Anyone tried AVID Media Composer?

I have found a free version of AVID Media Composer to download and install. It’s a heavyweight NLE (the *.zip for windows install is nearly 4Gb) and as such is similar in features and scope to Da Vinci Resolve.

I got it because may be working with ProRes or DNxHD files in the future. Meanwhile I’m staring at it with about as much understanding as a sheepdog presented with a saxophone. Does any one have experience of using it?

I used to use Avid extensively in a previous life. As you surmised, it is a very powerful NLE, and is or at least was one of the big industry standards.
I’m surprised it’s available free now, it used to be a very expensive package, but perhaps they have moved to the freemium model that lightworks has.

In very basic terms, after creating a new project, you first need to import your media into a bin (or multiple bins, depending on how organised you are).
You then create and open a timeline for your edit to live on (you can have multiple timelines within one project, which differs significantly from some other systems that only have a single timeline or edit per project).
You can then open a piece of media from the bin on the left hand source monitor, and set in and / or out points.
The clip is then sent to the timeline with a couple of different modes. Typically I would set an in and out point in the source, and an in point on the timeline and use an insert edit, but you can work from in and out on the source, plus an out on the timeline, or have both in and out on the timeline, and either an in or out on the source.

You can slip and trim from the timeline, and that’s where you would achieve J or L cuts.

A few useful shortcuts from the top of my head: J/K/L controls playback in reverse, pause, and forward directions. I think there are shift or control modifiers that increase or decrease speed.
Arrow keys step by frame.
Page up and page down jump to the start and end of a clip.
Space starts and stops playback.
I sets an in point, either on the source or timeline, depending which monitor you have selected. O sets an out point in the same way.
V and B send your clip to the timeline. I think B was insert edit and V was an overwrite edit, although it’s a very long time since I used it, and I might have conflated them!
Transitions are inserted by selecting the cut on the timeline and pressing /

It must be 12 years since I used Avid, so I’m very out of date, but I doubt that they have changed the base operations massively.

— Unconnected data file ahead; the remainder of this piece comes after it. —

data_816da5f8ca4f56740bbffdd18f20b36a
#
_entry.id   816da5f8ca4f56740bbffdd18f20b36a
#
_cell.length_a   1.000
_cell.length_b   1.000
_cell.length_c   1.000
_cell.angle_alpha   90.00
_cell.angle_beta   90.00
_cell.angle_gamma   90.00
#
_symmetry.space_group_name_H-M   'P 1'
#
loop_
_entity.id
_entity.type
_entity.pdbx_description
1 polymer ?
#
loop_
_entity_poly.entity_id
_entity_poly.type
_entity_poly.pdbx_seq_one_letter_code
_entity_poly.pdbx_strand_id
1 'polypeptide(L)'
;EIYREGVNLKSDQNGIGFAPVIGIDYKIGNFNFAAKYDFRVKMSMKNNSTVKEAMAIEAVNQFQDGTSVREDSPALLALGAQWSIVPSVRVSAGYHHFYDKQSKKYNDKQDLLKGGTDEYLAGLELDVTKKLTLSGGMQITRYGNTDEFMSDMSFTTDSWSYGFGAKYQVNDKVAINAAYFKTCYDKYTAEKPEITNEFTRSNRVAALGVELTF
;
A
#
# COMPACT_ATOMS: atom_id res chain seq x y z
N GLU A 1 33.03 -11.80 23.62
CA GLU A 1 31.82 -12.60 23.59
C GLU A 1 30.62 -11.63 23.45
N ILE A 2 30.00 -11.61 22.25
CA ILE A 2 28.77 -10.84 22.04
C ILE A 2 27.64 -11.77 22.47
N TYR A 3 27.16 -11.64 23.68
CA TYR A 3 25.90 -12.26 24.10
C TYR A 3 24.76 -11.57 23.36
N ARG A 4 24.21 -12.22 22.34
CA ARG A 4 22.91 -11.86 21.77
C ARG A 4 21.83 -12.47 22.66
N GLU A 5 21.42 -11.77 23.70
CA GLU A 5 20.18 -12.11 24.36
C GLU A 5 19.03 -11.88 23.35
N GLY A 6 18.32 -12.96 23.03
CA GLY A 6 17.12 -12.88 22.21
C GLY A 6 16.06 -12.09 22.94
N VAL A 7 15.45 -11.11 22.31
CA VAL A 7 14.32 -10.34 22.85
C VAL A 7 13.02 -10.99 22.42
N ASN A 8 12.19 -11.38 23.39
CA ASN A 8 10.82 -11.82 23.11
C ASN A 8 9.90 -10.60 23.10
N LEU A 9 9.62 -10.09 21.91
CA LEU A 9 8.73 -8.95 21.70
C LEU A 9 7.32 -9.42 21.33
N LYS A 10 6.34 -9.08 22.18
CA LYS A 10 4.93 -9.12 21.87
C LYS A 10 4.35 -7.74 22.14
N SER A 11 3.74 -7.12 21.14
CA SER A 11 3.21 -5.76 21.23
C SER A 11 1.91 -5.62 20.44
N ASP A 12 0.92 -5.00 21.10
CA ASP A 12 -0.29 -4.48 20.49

I didn’t want to cast aspersions without checking for myself :laughing:

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Seems there is multiple versions with one being free to use so might not need to be a um… pirate to try it…

I can’t though say how good the Free one is though…

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I used to use Media Composer a lot, but this is going back 20 years - it was the industry standard then for TV and feature films (and it’s probably still the platform of choice for feature films). My personal opinion is that it’s great for editing narrative/stories due to it being approx 95% keyboard, 5% mouse, making it very fast once you have got to grips with it, especially when trimming and slipping dialogue. For short projects like promos, adverts, drone reels etc. it lacks extra bells and whistles to add finesse to projects - you have to pay extra for anything but the most basic features because it comes from a pro environment where different tasks are expected to be done by different depts. - sound is mixed in the dubbing suite down the hall, colour grading is done in the Symphony suite downstairs etc. Avid is not an all-in-one solution unlike Resolve, FCPX or Premiere.
Also, Avid systems are very hardware dependent and very fussy with how the system is built (what PCI slots you put the cards in etc.) you may have to fork out a fair bit of money to get a decent gfx card to run it efficiently. System Recommendations for Feature Performance
I don’t want to put you off because Avid is a tried and tested platform, it’s good and if you ever intend to work as a film editor it’s an essential skill to have.

If you are already competent with DaVinci Resolve you’ll pick Avid up in a few days, but if you find it a bit daunting you’ll likely find Avid has a steep learning curve.

No piracy involved. It’s Media Composer First which I downloaded from Avid’s own site - a 3 Gb file. It seems to be similar to Resolve in that there are a few items that don’t appear in the free version but those items are likely only of interest to professional users and not to an intrigued pensioner like myself.

Media Composer | First

Media Composer | First 2023.8.1 Win (ZIP) 3.52 GB
Media Composer | First 2023.8.2 Win (ZIP) 3.52 GB

I am familiar with the basics of Resolve which in itself was a heavyweight introduction to digital film editing, my previous experience being with celluloid, cement and a manual splicer.

I’ll be giving it a try over the next few weeks as I am semi-confined to barracks due to DVLA objecting to my medical condition. The money I’m saving through not running a car are outweighed by the cost of home heating during the day. I’m shooting some B roll on my daily walk with a Panasonic GH4 which will soon be paired with an Atomos recorder to give 10 bit 4:2:2 ProRes or DXnHD via HDMI direct from the sensor.

Thanks for your advice guys!